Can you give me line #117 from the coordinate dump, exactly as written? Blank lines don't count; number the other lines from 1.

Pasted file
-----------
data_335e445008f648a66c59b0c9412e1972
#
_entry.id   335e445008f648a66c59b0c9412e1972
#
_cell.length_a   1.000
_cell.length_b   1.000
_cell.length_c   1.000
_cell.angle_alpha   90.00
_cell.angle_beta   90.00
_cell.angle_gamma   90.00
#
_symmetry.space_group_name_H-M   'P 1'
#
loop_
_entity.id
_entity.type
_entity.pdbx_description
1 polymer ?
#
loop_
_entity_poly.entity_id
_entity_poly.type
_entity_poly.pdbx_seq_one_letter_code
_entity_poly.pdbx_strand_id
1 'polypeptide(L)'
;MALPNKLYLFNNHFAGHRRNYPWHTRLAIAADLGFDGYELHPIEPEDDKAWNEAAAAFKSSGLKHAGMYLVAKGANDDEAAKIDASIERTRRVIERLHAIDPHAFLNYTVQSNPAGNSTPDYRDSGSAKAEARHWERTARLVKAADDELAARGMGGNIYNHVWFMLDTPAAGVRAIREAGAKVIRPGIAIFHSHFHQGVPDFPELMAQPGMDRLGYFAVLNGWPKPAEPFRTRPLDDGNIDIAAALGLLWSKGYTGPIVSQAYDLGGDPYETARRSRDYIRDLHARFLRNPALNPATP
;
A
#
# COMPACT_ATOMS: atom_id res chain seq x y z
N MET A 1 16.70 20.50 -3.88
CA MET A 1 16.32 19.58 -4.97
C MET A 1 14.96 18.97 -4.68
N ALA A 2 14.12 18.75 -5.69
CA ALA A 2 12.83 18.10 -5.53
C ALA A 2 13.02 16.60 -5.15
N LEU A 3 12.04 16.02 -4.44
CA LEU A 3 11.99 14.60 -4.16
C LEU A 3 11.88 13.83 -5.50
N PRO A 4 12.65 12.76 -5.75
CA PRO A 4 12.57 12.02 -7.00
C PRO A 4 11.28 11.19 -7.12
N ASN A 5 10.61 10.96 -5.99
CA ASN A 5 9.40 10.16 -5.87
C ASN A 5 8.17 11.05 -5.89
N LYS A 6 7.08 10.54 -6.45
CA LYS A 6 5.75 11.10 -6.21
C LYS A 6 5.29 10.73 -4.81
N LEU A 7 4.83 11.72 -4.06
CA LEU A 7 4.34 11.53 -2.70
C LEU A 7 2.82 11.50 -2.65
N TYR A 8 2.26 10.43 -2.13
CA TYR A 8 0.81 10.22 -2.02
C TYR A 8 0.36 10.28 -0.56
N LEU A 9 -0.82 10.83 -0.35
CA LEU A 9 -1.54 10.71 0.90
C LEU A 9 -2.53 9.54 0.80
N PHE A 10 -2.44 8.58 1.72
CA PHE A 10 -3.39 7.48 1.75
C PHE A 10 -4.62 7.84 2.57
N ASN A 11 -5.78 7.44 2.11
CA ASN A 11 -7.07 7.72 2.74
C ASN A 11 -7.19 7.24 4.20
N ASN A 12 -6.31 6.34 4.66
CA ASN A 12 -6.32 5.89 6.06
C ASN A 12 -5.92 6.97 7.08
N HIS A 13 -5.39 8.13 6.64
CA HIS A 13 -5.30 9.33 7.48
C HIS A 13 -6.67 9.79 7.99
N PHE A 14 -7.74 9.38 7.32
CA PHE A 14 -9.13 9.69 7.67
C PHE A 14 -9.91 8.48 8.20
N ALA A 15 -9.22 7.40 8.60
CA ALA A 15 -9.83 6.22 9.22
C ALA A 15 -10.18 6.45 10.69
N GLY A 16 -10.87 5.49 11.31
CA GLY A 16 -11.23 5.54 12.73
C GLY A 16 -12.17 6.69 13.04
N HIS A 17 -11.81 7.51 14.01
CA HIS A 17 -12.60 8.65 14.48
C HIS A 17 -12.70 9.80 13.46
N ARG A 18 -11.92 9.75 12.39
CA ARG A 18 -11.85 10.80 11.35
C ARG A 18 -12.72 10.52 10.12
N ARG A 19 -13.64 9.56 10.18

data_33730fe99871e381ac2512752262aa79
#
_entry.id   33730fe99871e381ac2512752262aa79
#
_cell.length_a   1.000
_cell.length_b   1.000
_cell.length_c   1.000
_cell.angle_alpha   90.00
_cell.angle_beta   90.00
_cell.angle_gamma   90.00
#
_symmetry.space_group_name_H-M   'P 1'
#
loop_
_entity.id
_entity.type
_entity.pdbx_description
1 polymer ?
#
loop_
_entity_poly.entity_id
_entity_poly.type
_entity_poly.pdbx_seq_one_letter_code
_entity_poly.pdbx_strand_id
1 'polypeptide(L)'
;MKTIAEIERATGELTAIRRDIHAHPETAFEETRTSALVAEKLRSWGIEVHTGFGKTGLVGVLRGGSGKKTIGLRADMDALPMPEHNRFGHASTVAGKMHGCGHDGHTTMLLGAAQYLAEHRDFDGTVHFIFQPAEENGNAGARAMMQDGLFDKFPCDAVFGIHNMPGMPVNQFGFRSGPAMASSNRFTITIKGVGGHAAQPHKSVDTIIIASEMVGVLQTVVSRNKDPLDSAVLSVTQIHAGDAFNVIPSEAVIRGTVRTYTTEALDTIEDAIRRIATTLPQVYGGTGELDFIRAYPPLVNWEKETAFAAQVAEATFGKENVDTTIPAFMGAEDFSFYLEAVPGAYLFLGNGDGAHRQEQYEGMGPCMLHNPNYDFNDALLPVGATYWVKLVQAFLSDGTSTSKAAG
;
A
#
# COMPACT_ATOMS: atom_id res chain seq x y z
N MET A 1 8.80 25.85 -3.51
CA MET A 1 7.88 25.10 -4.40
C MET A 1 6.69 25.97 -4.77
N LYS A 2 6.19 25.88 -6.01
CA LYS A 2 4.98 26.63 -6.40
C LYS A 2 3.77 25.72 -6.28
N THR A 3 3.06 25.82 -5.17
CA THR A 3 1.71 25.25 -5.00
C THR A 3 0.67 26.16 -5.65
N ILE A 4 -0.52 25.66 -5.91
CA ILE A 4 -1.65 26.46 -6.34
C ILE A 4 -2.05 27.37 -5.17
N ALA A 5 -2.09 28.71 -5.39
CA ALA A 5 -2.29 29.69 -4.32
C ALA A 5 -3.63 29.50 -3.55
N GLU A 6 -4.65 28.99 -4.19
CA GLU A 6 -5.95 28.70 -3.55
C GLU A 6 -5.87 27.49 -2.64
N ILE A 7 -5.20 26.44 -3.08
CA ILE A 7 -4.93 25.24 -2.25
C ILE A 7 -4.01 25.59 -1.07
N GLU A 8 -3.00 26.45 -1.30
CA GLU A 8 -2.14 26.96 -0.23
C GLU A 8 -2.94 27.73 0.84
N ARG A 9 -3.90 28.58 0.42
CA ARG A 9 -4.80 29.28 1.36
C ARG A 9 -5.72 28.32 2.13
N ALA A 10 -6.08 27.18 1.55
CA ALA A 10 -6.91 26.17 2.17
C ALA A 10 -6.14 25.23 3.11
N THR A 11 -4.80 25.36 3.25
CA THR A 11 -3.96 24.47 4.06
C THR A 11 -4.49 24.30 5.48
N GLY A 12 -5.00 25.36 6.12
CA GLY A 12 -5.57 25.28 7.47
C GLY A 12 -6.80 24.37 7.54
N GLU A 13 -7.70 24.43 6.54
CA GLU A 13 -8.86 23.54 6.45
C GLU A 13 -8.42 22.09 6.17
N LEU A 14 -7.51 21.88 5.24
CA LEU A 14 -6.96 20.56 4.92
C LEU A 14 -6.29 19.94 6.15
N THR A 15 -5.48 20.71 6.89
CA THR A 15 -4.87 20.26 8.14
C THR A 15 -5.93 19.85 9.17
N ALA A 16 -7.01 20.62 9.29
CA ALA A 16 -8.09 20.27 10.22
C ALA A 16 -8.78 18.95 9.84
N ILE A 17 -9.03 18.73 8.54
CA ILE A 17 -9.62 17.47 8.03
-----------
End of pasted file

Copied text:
CA MET A 1 7.88 25.10 -4.40